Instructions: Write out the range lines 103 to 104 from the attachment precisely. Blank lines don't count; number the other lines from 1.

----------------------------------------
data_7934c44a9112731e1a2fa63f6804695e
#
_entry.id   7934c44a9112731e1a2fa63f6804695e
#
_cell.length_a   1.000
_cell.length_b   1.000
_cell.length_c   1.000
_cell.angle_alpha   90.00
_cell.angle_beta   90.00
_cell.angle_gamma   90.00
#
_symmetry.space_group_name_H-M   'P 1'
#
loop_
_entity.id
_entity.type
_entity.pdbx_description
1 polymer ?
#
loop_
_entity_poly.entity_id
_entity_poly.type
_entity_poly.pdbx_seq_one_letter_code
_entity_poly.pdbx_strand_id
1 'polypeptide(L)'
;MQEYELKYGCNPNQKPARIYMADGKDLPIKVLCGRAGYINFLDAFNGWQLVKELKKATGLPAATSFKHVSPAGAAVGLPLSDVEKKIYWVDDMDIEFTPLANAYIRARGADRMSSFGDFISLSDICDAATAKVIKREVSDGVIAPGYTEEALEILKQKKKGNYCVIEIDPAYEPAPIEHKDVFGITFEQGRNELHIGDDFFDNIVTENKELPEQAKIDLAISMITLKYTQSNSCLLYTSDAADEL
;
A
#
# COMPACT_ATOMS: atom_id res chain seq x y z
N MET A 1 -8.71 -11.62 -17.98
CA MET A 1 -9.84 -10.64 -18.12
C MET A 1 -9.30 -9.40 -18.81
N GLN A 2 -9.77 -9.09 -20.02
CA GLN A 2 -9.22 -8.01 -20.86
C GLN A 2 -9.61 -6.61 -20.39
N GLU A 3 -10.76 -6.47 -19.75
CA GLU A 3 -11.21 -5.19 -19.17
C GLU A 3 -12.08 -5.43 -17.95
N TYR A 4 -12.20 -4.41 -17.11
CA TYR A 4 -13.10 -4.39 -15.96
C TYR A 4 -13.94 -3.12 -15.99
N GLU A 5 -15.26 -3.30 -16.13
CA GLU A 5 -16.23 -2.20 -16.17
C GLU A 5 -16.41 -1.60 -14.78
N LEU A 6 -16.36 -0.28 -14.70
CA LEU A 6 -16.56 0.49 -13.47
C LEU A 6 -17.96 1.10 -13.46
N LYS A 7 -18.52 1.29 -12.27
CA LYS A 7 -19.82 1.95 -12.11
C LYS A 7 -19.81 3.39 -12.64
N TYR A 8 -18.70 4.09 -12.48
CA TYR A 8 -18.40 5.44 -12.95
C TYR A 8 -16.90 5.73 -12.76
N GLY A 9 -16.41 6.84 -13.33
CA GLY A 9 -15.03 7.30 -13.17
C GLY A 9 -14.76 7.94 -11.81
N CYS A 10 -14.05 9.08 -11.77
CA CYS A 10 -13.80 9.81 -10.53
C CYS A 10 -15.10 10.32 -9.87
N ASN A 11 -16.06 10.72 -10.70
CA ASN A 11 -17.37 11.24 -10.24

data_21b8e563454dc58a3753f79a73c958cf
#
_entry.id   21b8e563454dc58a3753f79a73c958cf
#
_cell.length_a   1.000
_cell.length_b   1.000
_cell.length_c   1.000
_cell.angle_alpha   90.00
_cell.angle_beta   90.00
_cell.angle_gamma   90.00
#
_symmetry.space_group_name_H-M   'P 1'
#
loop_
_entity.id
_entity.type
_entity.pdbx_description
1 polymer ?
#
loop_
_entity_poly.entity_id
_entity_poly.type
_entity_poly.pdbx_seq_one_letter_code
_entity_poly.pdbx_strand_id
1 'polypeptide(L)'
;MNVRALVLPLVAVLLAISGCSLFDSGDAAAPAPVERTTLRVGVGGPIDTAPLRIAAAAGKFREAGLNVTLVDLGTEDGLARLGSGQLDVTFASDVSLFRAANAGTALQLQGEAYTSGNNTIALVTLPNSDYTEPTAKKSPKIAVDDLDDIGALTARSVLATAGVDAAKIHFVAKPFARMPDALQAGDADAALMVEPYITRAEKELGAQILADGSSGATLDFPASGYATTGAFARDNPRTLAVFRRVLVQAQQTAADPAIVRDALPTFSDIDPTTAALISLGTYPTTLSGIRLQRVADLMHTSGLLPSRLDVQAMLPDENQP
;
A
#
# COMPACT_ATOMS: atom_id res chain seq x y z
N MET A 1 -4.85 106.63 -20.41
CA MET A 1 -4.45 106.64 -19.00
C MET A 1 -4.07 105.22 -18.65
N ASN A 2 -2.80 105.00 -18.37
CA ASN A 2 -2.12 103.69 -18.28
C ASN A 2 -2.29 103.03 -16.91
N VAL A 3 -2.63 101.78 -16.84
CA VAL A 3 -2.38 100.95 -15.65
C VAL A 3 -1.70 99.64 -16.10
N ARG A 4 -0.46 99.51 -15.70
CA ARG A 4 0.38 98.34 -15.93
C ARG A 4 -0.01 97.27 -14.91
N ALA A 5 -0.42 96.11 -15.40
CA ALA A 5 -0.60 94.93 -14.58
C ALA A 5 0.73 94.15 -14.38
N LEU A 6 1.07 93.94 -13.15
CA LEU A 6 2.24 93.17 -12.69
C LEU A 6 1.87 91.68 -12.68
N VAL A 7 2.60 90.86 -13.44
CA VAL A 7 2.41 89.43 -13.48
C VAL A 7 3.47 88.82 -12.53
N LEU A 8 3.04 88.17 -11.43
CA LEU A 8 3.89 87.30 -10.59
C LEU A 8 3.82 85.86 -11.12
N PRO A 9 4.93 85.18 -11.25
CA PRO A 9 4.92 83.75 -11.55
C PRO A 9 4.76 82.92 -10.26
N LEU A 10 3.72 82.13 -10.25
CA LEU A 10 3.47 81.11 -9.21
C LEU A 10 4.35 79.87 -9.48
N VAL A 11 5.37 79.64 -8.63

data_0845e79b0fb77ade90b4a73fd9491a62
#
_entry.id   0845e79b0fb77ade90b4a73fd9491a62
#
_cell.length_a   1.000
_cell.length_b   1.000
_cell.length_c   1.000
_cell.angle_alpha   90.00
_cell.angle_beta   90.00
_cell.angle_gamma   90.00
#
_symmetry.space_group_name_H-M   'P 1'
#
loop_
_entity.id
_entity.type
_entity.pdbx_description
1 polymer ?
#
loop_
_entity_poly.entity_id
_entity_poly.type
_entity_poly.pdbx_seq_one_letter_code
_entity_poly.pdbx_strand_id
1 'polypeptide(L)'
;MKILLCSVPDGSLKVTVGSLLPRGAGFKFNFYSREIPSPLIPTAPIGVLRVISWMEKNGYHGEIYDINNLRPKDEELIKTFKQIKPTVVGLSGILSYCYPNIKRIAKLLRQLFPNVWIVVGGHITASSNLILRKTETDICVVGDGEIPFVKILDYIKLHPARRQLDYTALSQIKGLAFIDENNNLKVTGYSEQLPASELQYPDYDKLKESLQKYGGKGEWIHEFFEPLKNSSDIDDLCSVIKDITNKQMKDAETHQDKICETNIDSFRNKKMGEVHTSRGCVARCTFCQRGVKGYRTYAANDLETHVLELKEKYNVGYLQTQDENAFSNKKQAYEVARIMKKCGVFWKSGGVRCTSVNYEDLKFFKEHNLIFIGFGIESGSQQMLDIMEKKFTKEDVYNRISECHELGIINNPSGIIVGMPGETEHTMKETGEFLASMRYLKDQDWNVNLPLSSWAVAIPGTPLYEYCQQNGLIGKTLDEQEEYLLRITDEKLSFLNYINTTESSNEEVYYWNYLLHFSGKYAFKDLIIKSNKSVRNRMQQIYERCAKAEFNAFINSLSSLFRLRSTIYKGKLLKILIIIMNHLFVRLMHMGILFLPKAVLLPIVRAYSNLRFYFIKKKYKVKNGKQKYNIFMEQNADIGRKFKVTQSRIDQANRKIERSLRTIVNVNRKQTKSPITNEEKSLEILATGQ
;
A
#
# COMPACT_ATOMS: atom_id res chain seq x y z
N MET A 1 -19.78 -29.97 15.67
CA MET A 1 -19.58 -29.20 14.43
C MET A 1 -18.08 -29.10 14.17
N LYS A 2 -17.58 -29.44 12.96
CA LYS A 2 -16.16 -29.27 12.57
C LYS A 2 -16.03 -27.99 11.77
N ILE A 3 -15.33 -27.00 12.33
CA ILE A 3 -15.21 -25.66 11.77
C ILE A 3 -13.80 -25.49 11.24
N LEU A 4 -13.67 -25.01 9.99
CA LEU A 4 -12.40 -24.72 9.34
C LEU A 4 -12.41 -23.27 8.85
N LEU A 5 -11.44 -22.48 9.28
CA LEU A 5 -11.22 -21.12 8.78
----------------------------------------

CA ARG A 4 0.38 98.34 -15.93
C ARG A 4 -0.01 97.27 -14.91